Getting married can feel like a daunting prospect – even if we know for a fact that we have met “the one.” No one has a crystal ball that tells the future, and we can never be totally sure about what the future might bring.
We also need to consider the fact that marriage has become essentially a financial arrangement in the eyes of the law, regardless of any spiritual or emotional connections we might have to our spouses.
With all of this in mind, it makes sense to consider strategies to maintain financial security as you approach marriage. One such strategy is to obtain a prenup.
But what exactly is a prenup? How can we get one? What exactly are the benefits of this agreement, and why should we even consider this strategy? Let's answer all of these questions and many others.
In this article, we will find out why a prenup is one of the best ways to prepare for the unforeseen circumstances that are so common in modern marriage.
What Exactly IS a Prenup, Anyway?
The word “prenup” is short for “prenuptial agreement.” The word “prenuptial” is a combination of “pre” and “nuptial.” The latter derives from the Latin verb “nubere” which means “to marry.” In other words, a “prenuptial agreement” is an agreement that occurs before we get married.
But what kind of agreement would we actually need before marriage? To answer that question, we only need to imagine all of the potential disputes that might occur over the next few years.
Spouses may argue over money, sex, parenting, and much more. Obviously, the best option is to resolve these disputes without divorcing or going to court. But this is not always possible – especially when the disputes involve financial irresponsibility, cheating, child abuse, and other serious cases of misconduct. In some cases, divorce is the only real option.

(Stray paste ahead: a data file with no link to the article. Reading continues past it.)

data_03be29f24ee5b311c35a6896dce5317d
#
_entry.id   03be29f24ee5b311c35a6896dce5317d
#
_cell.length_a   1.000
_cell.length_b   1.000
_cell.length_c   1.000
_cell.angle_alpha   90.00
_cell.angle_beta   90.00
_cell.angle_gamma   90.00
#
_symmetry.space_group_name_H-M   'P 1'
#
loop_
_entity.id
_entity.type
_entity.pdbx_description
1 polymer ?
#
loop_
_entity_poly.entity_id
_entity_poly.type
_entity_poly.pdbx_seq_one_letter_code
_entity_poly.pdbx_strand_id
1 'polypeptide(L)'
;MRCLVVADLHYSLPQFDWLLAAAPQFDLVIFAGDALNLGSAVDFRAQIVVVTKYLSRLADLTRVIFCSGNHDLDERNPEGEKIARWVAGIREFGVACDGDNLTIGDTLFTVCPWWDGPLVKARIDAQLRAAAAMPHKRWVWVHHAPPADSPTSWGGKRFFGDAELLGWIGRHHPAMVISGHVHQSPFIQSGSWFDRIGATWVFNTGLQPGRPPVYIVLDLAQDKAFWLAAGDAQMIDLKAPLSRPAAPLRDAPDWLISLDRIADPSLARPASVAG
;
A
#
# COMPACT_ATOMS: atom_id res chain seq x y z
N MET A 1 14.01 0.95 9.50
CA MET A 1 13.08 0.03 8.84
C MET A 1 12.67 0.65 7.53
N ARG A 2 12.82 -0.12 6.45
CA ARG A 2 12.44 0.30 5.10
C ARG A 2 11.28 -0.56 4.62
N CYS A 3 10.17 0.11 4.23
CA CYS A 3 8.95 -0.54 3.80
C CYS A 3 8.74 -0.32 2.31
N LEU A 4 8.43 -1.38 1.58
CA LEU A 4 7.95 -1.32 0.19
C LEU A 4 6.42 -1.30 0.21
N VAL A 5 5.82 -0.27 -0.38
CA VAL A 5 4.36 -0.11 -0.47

When divorce occurs, a prenuptial agreement comes into play. We can turn to this predetermined agreement to resolve a number of disputes that might arise during divorce. These disputes might involve property division, alimony, and some matters related to the children.
The prenuptial agreement cannot cover all child-related issues because the family court needs to make sure the child's best interests are being protected.
What Can a Prenup Help Me Accomplish?
The most obvious application of a prenup is to protect our finances. It is no secret that many spouses fear losing roughly half of their assets in the event of a divorce – and it is an understandable concern. Consider the relatively high number of marriages that end in divorce, and it is clear that prenups may be very useful for certain spouses.
But how exactly does a prenup help us protect our wealth? Let's say that an entrepreneur marries their spouse right before their company becomes big. This entrepreneur might know for a fact that they have an idea that can earn hundreds of millions of dollars.
But after they get married, all assets that they accumulate during the marriage become “marital property” under Colorado law. This means that they must hand over roughly half of all the company's profits if they ever get a divorce.